I got into a frenzy early afternoon. Which hiking group to join? Which one will find the perfect spot to watch the lunar eclipse? As I was weighing my options, I couldn’t get excited about any of the hikes.
Now, I live in Los Angeles, so observing night skies takes some planning due to the light smog everywhere. The Griffith Observatory held a public event for
star moon gazers. That sounded exciting.
I am always on the go and last year was an exceptional busy year. I found it difficult to just sit and relax. Going on my hikes was the closest to stillness of the mind that I accomplished. As I was busy planning what I would want to take to the observatory, I decided to stop. Stop planning. Stop doing. Instead I went to our rooftop terrace and ended up with a perfect view of the moon and the lunar eclipse. It was fantastic!
I first caught the moon in its partial eclipse and quickly noticed that I’d better get my tripod up onto the roof top. It was well worth it.
I just sat there and watched the moon change colors during the eclipse and every now and then pressed the shutter release.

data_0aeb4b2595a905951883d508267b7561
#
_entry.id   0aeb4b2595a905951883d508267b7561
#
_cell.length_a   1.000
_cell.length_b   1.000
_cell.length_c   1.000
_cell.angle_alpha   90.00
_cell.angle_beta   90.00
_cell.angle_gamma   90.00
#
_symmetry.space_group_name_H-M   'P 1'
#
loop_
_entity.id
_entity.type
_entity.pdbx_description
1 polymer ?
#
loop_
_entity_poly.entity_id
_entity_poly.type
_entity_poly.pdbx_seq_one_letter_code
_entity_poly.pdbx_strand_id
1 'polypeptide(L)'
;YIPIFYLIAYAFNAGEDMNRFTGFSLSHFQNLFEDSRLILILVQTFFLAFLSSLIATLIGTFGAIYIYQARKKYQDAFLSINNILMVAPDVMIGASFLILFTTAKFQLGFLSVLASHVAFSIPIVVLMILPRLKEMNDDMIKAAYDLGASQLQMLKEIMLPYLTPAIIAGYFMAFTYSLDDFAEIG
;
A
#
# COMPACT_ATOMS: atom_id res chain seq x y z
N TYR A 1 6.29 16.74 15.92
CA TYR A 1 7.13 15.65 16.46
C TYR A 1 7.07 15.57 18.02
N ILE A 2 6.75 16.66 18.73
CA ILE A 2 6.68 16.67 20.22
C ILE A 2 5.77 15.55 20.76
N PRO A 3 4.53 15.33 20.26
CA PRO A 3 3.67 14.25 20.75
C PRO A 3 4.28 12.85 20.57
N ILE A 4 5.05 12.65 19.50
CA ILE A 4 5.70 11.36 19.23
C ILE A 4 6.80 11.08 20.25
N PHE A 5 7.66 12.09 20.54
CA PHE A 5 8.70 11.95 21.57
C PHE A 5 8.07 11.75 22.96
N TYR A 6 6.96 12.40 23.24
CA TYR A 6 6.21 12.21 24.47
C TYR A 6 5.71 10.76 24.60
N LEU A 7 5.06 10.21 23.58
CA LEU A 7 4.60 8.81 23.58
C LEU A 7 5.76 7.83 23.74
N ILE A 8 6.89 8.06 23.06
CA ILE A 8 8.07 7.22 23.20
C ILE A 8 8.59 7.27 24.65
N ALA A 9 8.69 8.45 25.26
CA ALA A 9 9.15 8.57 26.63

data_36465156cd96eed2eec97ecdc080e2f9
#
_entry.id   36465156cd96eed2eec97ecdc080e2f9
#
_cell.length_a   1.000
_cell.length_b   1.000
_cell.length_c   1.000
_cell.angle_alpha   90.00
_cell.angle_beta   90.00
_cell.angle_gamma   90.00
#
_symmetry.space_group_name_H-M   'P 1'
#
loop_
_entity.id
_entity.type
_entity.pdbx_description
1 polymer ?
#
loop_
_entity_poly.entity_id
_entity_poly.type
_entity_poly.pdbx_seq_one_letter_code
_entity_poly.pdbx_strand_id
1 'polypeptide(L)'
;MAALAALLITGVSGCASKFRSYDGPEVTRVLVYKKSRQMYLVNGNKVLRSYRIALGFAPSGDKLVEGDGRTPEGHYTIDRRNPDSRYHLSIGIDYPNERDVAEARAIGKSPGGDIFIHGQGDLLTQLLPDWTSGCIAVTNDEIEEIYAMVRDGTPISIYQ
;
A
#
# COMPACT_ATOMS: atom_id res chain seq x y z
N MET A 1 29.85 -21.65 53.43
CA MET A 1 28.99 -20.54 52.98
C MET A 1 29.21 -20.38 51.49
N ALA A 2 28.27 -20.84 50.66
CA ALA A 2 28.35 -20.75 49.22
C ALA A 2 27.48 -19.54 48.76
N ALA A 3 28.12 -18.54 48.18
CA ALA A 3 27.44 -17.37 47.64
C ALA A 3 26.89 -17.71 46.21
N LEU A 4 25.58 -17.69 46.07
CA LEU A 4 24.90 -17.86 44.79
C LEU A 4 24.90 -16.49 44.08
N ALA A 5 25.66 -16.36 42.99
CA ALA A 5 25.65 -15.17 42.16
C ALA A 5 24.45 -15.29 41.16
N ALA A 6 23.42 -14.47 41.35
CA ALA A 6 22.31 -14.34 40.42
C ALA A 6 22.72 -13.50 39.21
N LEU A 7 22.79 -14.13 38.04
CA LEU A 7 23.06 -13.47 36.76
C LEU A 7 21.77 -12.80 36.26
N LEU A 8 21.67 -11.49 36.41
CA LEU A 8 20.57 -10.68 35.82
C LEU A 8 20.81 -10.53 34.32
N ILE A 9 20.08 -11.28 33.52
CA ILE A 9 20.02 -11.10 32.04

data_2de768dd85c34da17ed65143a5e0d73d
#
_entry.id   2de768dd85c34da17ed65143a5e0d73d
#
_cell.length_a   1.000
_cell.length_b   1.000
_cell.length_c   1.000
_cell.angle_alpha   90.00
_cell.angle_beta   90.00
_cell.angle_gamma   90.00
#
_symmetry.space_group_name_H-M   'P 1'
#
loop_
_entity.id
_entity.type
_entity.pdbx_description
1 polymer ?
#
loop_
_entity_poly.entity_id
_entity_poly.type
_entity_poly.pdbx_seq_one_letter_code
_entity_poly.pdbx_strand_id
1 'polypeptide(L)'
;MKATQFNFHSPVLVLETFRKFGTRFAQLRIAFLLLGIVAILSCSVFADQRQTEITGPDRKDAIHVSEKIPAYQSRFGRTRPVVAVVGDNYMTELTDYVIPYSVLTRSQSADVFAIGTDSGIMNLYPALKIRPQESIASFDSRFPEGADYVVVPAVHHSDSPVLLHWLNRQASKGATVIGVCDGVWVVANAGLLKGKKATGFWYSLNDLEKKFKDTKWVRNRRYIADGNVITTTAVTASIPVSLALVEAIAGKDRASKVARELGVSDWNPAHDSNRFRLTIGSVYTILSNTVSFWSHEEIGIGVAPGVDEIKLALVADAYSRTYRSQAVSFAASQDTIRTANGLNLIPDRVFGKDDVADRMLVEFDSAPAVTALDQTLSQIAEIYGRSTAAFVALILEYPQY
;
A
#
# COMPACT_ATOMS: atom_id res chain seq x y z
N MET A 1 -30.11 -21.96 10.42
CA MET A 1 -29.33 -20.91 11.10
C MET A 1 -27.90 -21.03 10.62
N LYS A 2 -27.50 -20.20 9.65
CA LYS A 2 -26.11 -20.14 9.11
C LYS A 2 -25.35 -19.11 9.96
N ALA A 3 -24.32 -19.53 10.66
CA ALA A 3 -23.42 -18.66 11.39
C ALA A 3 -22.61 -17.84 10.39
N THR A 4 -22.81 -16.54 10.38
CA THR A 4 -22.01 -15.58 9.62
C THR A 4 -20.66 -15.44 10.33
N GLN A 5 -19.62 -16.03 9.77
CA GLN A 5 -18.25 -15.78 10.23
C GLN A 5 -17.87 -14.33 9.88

This photo was taken right at the maximum eclipse point. The moon was at its darkest at this point and I just watched in awe.
Sitting on this big marvelous thing called Earth, that created a crazy big shadow and swallowed all light from the moon, I suddenly felt so small imagining the sun-earth-moon constellation at this exact point. I was a tiny speck in the universe.
A few minutes later, light slowly came back. The moment of stillness and reflection passed. I packed up my camera and went back to my busy life with a smile on my face having experienced this magnificent moment.
This post was inspired by V.J.s Weekly Challenge #32: Stillness.